Now is a good time to consider how gifting strategies may fit within your estate plan. For high net worth individuals, the scheduled sunset of the Tax Cuts and Jobs Act of 2017 should be of particular concern.
On December 31, 2025, the Tax Cuts and Jobs Act (“TCJA”) is scheduled to sunset, reducing the federal unified gift and estate tax exclusion (or “unified tax credit”) from its current level of $12.92 million, to its 2017 level of $5 million, adjusted for inflation. In 2019, the Treasury Department released final regulations creating the so-called “anti-clawback rule,” which states that subject to certain exceptions, a decedent’s estate may use the unified credit amount in effect during the year of gift, rather than the date of death.
For example, if an individual makes gifts totaling $9 million now and the unified tax credit becomes $7 million in 2026, then such individual has moved an additional $2 million out of their estate, tax free. Please note that this can get complicated quickly, and therefore, should only be done with the advice of an expert estate planning attorney and accountant.
Nevertheless, high net worth individuals should immediately consider revisiting their estate plans, and using gifting strategies to take advantage of the current high exclusion amount. In the event such individuals are Oregon or Washington residents, they further benefit from the absence of gift tax at the state level (unfortunately, Oregon still has an estate tax for estates valued over $1 million, and Washington still has an estate tax for estates valued over $2.193 million).
It should be mentioned that Congress may choose to extend the TCJA any time before it sunsets in 2026; or there may be new legislation. Either way, individuals who wait to see what will happen in 2026 are at risk of running out of time to put an estate plan in place that takes advantage of the currently high unified gift and estate tax exclusion. Now is the time to contact your team of advisors, such as your attorney, your accountant, and your financial advisor, to put a holistic plan in place to help make any sunset what it should be—spectacular.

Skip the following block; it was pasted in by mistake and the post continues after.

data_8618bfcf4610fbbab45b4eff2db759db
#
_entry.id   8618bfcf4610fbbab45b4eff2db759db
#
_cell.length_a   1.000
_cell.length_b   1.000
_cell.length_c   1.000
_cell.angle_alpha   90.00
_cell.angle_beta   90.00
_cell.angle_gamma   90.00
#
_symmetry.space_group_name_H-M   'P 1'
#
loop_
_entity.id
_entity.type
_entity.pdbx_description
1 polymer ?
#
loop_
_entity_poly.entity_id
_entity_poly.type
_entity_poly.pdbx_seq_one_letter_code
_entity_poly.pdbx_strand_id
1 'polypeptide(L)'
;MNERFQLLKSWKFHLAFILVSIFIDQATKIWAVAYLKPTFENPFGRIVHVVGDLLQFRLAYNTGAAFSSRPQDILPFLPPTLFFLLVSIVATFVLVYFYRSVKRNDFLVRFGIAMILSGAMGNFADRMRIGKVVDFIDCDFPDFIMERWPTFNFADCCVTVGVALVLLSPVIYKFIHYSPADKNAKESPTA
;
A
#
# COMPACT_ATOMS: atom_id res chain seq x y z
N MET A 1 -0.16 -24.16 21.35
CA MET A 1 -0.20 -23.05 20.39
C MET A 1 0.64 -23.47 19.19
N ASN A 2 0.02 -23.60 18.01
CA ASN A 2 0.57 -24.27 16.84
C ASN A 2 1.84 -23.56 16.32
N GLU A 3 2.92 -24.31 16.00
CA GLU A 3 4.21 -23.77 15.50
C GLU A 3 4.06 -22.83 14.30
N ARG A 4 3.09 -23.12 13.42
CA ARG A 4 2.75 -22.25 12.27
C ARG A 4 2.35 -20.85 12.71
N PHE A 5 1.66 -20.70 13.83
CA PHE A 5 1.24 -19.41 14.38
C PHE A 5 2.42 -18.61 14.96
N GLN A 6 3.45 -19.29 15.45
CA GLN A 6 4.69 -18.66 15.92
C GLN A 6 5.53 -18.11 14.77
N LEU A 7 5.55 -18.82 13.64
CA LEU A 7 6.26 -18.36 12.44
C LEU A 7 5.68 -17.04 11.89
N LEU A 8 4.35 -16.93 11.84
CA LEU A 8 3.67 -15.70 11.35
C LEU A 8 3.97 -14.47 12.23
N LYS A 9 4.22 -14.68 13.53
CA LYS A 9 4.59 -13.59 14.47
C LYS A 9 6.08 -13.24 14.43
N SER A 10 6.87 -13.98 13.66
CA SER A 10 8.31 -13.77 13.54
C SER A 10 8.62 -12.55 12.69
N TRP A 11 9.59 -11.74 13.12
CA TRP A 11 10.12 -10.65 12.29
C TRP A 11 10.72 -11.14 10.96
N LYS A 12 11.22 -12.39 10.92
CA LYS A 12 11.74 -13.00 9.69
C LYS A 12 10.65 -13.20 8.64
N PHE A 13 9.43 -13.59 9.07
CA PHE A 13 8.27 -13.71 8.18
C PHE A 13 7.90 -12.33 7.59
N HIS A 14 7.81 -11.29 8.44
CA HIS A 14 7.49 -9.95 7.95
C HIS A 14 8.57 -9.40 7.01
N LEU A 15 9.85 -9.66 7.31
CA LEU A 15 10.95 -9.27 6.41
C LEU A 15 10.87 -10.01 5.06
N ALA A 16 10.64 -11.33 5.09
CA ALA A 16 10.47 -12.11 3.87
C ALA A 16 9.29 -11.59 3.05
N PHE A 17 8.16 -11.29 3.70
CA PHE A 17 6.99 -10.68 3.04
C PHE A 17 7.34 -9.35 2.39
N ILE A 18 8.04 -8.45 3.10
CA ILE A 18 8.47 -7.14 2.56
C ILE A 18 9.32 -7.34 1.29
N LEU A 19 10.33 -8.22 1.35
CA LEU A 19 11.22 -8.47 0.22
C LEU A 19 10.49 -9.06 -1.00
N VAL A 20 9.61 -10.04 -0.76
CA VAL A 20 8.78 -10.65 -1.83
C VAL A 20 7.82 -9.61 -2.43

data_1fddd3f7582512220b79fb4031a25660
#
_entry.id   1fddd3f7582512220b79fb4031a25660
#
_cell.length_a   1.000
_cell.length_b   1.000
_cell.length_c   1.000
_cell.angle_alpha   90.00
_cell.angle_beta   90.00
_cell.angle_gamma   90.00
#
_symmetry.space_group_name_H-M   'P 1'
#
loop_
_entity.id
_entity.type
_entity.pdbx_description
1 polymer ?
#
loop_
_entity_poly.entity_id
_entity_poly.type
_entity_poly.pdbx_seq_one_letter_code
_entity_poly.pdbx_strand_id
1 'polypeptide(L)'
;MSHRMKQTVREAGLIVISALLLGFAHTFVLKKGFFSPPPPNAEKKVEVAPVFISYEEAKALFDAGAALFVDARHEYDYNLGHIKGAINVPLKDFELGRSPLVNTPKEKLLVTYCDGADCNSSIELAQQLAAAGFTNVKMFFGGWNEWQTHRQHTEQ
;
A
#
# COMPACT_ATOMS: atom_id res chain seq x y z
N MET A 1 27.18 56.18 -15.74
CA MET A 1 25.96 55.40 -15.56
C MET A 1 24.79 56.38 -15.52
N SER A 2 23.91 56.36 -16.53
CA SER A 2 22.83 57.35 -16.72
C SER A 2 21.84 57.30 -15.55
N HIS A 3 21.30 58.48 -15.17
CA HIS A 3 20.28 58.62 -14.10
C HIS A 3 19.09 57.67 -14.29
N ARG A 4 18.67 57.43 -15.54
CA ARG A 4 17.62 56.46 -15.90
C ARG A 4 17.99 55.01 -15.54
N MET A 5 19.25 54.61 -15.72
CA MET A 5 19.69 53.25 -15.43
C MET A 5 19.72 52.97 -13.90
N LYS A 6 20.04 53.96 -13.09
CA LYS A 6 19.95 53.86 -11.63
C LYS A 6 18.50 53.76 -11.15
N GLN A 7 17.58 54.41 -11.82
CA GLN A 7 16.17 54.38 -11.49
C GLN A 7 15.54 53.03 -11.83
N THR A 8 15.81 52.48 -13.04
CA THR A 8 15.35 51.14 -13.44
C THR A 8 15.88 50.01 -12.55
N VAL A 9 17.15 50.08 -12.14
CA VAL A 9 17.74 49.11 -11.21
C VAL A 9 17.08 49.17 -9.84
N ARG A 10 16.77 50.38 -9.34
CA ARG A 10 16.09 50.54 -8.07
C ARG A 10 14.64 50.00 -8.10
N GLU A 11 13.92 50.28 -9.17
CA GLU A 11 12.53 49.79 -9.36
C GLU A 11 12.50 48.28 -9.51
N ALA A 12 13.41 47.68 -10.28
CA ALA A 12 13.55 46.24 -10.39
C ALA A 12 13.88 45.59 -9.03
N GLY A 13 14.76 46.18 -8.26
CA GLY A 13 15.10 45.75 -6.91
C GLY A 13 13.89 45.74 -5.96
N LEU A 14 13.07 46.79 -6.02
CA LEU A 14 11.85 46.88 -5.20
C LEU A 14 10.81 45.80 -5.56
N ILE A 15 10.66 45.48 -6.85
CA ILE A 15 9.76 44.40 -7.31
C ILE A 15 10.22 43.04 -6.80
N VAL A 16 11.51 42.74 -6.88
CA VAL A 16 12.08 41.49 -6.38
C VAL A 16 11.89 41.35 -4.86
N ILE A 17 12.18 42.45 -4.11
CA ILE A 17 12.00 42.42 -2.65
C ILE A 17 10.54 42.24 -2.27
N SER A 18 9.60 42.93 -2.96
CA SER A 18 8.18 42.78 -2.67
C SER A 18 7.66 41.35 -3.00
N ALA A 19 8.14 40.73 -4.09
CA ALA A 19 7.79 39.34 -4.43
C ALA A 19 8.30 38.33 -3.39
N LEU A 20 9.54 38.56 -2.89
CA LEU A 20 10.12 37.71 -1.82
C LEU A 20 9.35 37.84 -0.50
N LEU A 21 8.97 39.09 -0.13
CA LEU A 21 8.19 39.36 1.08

If you have estate planning questions and need legal assistance, please contact Ryan K. Richardson at 503-620-8900 or visit our website at www.buckley-law.com.
This article was published in the March 31, 2023 Portland Business Journal’s 2023 Estate & Charitable Planning Guide.
Ryan K. Richardson
Ryan K. Richardson practices business law, business formation, estate planning, and business succession at Buckley Law P.C. He is an attorney and shareholder at Buckley Law and is licensed in Oregon, Washington, and California.
The information contained in this article is for informational purposes only and does not constitute legal advice. This information is not intended to create an attorney-client relationship, and the receipt or viewing of it does not create or constitute an attorney-client relationship. You should not act upon any information contained in this article without consulting an attorney for individual advice regarding your own situation.